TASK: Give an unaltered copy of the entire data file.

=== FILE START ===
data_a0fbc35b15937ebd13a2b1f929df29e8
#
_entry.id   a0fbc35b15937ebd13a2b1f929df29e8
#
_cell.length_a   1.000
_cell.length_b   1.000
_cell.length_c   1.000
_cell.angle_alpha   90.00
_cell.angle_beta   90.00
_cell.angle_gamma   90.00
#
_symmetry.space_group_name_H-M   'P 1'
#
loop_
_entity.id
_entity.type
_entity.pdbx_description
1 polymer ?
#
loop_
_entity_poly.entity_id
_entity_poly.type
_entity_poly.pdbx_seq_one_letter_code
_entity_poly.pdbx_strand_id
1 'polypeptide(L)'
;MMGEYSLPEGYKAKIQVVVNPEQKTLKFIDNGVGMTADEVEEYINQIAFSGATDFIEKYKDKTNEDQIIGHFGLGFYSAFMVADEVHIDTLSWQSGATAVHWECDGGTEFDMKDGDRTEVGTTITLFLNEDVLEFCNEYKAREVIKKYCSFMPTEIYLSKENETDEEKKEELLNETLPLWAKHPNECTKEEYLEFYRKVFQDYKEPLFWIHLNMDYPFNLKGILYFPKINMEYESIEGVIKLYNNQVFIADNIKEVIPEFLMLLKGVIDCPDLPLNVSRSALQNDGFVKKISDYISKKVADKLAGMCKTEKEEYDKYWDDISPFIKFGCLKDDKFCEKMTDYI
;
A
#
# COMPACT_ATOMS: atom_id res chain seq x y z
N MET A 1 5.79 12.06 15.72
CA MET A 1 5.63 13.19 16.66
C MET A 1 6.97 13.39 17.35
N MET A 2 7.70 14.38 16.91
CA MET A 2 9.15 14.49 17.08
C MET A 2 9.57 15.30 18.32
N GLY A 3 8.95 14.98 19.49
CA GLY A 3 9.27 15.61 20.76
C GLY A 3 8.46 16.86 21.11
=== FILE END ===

data_a0fbc35b15937ebd13a2b1f929df29e8
#
_entry.id   a0fbc35b15937ebd13a2b1f929df29e8
#
_cell.length_a   1.000
_cell.length_b   1.000
_cell.length_c   1.000
_cell.angle_alpha   90.00
_cell.angle_beta   90.00
_cell.angle_gamma   90.00
#
_symmetry.space_group_name_H-M   'P 1'
#
loop_
_entity.id
_entity.type
_entity.pdbx_description
1 polymer ?
#
loop_
_entity_poly.entity_id
_entity_poly.type
_entity_poly.pdbx_seq_one_letter_code
_entity_poly.pdbx_strand_id
1 'polypeptide(L)'
;MMGEYSLPEGYKAKIQVVVNPEQKTLKFIDNGVGMTADEVEEYINQIAFSGATDFIEKYKDKTNEDQIIGHFGLGFYSAFMVADEVHIDTLSWQSGATAVHWECDGGTEFDMKDGDRTEVGTTITLFLNEDVLEFCNEYKAREVIKKYCSFMPTEIYLSKENETDEEKKEELLNETLPLWAKHPNECTKEEYLEFYRKVFQDYKEPLFWIHLNMDYPFNLKGILYFPKINMEYESIEGVIKLYNNQVFIADNIKEVIPEFLMLLKGVIDCPDLPLNVSRSALQNDGFVKKISDYISKKVADKLAGMCKTEKEEYDKYWDDISPFIKFGCLKDDKFCEKMTDYI
;
A
#
# COMPACT_ATOMS: atom_id res chain seq x y z
N MET A 1 5.79 12.06 15.72
CA MET A 1 5.63 13.19 16.66
C MET A 1 6.97 13.39 17.35
N MET A 2 7.70 14.38 16.91
CA MET A 2 9.15 14.49 17.08
C MET A 2 9.57 15.30 18.32
N GLY A 3 8.95 14.98 19.49
CA GLY A 3 9.27 15.61 20.76
C GLY A 3 8.46 16.86 21.11